Wikipedia publisher may sue over NSA 'upstream' surveillance, federal appeals court rules
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A federal appeals court has ruled the Wikimedia Foundation has standing to sue over the government’s warrantless, temporary collection of email communications during its searches for targeted international communications flowing through the United States.
The Richmond, Virginia-based 4th U.S. Circuit Court of Appeals allowed the Wikipedia publisher to sue over the so-called upstream surveillance, report the New York Times, the Washington Post and the National Law Journal (sub. req.). How Appealing links to additional coverage and the opinion (PDF).
The court ruled 2-1 that eight other plaintiffs, including Amnesty International and The Nation magazine, did not have standing.
The appeals court said Wikimedia communicates so much over the internet that it is virtually certain that some of the messages are copied and reviewed by the National Security Administration. The court ruled that the 2013 Supreme Court standing decision, Clapper v. Amnesty International USA, did not control because revelations by Edward Snowden had revealed in more detail how NSA surveillance works.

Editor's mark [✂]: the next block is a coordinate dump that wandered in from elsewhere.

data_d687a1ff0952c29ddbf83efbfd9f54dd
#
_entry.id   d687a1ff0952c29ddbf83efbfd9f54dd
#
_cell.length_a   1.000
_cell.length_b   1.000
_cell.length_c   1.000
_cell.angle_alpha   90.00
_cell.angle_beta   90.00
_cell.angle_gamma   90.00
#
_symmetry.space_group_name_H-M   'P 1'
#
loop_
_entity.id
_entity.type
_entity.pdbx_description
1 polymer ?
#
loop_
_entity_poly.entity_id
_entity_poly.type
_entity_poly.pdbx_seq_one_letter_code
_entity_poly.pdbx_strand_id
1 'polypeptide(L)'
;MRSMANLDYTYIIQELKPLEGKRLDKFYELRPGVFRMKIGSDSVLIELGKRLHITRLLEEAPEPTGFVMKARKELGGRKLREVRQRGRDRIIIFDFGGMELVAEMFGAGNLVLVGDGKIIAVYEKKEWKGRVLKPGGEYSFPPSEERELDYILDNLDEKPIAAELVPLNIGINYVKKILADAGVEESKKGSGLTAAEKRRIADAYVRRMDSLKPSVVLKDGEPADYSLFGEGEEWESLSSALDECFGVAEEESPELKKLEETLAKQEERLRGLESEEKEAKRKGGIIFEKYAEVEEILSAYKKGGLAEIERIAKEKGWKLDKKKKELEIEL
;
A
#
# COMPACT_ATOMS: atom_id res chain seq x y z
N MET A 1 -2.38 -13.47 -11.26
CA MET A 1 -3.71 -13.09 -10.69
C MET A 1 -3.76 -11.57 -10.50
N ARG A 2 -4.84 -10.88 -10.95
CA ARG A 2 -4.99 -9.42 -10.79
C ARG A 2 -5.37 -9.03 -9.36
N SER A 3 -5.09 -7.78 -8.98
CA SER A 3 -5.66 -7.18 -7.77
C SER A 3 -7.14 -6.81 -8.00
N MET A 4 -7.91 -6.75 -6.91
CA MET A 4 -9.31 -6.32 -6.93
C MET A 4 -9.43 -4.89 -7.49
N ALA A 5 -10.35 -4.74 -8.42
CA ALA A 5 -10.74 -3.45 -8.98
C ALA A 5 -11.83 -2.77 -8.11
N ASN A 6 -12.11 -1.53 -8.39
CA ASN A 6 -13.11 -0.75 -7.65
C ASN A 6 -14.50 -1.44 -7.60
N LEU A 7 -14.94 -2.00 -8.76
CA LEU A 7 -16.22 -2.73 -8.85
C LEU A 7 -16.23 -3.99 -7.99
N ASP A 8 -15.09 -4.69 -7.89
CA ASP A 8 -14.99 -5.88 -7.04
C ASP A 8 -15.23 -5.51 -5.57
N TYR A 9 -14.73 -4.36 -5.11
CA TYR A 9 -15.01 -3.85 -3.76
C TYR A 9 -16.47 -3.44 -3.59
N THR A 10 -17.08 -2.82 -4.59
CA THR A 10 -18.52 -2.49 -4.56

The New York Times and the National Law Journal explain how the government allegedly carries out upstream searches. Sent emails are broken down into multiple data packets and reassembled when they are received. The government has installed equipment at telecommunications companies that copies the data packets while it looks for message components involving a target from outside the United States. The data packets are then discarded and the targeted messages are kept.
Wikimedia argues the brief storage of its messages in the data packets constitutes a Fourth Amendment violation, and its self-censorship because of the surveillance violates its First Amendment rights.
Two other pending cases also challenge NSA surveillance. In one case brought by the Electronic Frontier Foundation, a federal judge allowed limited discovery over whether the AT&T customers’ communications were caught up in upstream surveillance. In another case, the Philadelphia-based 3rd U.S. Circuit Court of Appeals ruled last October that a plaintiff had standing to sue over downstream or Prism surveillance of emails of foreign targets.